Effective sales coaching can lead to an increase of up to 23% in rep performance (according to Sales Management Association, 2018). One would logically think that, with an impact like this, sales managers would spend more time coaching. In reality, however, the same study reveals that 76% of sales managers spent too little time coaching. The demands of the job – being constantly pulled into meetings, putting out fires, and feeling pressured to meet the short-term quota – make coaching less of a priority. Not to mention, some sales managers avoid coaching because they feel uncomfortable doing it. Another concern I hear from managers is that while their sales reps love the idea of professional development, they can’t afford to spend a lot of time away from selling.
This is where microcoaching can help. I define “microcoaching” as short bursts of sales coaching that fill one-on-one coaching gaps personalized to the individual’s specific needs.
If managers and reps are fortunate, they find time for coaching on a weekly basis. In reality, only 20% of reps get weekly coaching. SalesFuel’s latest Voice of the Sales Rep research shows that 30% of sales reps would appreciate more coaching. But 40% of “managers do not have time for standalone coaching” (ATD Research, 2019). This pervasive problem costs organizations money because reps aren’t working as effectively as they could. And sales organizations suffer when reps (38%) leave voluntarily because they don’t think their company cares about them.
Your sales reps can dramatically improve their performance when they receive microcoaching in between their traditional sales coaching sessions. Just like in prospecting, the “superpower” of an AI-driven microcoaching solution (CoachFeed by SalesFuel, for example) is in discovery. The “needs assessment” part of this sales microcoaching platform is designed to reveal each rep’s strengths and weaknesses.
The assessment also goes beyond sales skills. By reporting on a rep’s work style, behavioral tendencies, and soft skills, the assessment gives the managers an in-depth look at the whole person. Managers who have been spending their time “deal coaching’” will realize that approach doesn’t work for every rep.
For example, when an assessment indicates a rep tends to jump into action before thinking about the end result, the manager can foresee the resulting difficulties in a sales situation. This decision making style could lead to a poor outcome when the rep tries to quickly lead a prospect deeper into the sales funnel.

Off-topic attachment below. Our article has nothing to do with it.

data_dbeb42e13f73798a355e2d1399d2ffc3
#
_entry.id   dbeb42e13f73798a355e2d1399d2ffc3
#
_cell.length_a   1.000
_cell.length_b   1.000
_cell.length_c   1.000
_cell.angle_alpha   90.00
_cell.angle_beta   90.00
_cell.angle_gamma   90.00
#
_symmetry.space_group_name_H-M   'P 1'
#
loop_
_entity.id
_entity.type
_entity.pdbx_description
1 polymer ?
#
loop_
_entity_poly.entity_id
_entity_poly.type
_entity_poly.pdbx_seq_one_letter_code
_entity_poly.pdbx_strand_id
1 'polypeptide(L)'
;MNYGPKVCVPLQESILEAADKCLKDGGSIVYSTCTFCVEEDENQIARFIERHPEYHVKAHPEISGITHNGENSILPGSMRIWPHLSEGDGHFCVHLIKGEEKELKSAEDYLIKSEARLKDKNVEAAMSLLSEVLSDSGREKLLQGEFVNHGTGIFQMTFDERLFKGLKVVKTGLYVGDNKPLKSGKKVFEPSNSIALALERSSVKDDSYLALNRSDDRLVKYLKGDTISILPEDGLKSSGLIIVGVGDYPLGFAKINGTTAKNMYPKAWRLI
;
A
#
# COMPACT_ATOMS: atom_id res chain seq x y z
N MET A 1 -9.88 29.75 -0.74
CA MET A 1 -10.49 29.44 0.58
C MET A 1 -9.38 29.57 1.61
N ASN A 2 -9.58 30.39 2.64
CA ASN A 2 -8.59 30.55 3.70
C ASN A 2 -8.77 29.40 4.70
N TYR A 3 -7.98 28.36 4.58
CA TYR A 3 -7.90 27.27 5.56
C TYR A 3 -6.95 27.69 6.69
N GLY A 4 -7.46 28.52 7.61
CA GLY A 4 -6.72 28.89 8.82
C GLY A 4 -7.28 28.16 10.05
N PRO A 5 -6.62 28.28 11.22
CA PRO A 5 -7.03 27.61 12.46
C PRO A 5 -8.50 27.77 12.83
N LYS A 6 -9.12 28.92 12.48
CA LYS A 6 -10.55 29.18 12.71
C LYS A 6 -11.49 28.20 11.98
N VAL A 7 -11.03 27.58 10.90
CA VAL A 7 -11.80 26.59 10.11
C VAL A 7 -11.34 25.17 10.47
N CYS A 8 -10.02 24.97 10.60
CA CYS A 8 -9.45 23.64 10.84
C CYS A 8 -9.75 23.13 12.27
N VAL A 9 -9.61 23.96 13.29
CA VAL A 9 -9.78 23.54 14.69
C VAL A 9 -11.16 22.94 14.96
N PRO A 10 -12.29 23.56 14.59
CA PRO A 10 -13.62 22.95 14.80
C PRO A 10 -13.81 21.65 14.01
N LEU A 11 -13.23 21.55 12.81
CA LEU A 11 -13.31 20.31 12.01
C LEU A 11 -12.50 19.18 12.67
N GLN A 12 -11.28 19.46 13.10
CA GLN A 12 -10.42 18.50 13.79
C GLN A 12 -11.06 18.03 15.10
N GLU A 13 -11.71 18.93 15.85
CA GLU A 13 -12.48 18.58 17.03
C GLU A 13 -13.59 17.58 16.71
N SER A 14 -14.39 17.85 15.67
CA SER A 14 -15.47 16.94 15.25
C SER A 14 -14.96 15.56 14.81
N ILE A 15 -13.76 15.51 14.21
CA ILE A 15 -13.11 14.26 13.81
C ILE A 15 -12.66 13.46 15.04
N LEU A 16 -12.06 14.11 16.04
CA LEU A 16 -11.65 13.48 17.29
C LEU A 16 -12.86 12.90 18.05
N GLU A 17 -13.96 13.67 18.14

Armed with this personalized assessment information, managers can engage in coaching that is adaptive to each salesperson. In the case of decision making, managers should ask the rep to think through two steps they should take before reaching out to the prospect. Over time, reps will learn how to change their behavior to effectively close more deals.
Another benefit of microcoaching is the concept of feeds. On a regular basis, reps receive a short, hyper-focused email or text message. In a two- to five-minute session, your reps can learn something about themselves or their sales skills, as well as read or watch content to support the main point. These coaching sessions can take place without manager involvement. Even better, great microcoaching is interactive. The message is reinforced when the rep responds to a poll or a question or engages in a quick game after reviewing the content. Having the rep respond in this way improves upon one of the big weaknesses in traditional coaching: The manager does too much talking.
Traditional sales coaching doesn’t benefit every rep. We’ve found that, the longer a rep is on the job, the less likely they are to rely on managers for coaching. And, because some sales managers use a one-size-fits-all approach to coaching, only 25% of reps believe this effort improves their win rates. However, microcoaching may help these reps. When they receive an email or a text message containing survey data or proof about effective sales tactics, they may pay attention. While they might not want to listen to their managers, they’re likely to reflect on tips from other sales professionals.
During a traditional sales coaching session, plenty of information and advice flows from managers to sales reps. How much of that information do reps retain? Not enough. One benefit of microcoaching is cadence. When reps receive a text or email on a regular basis, they can draw on what they’ve learned in previous sessions. The repetition will encourage them to modify their go-to behaviors.
The bottom line is that sales microcoaching will help you, the sales manager, develop the middle 60% of your reps. With the help of frequent microcoaching feeds, your reps will learn how to develop their skills and maintain awareness of the mindset needed for selling to the toughest prospects.
Are you ready to try sales microcoaching?
C. Lee Smith is CEO of SalesFuel.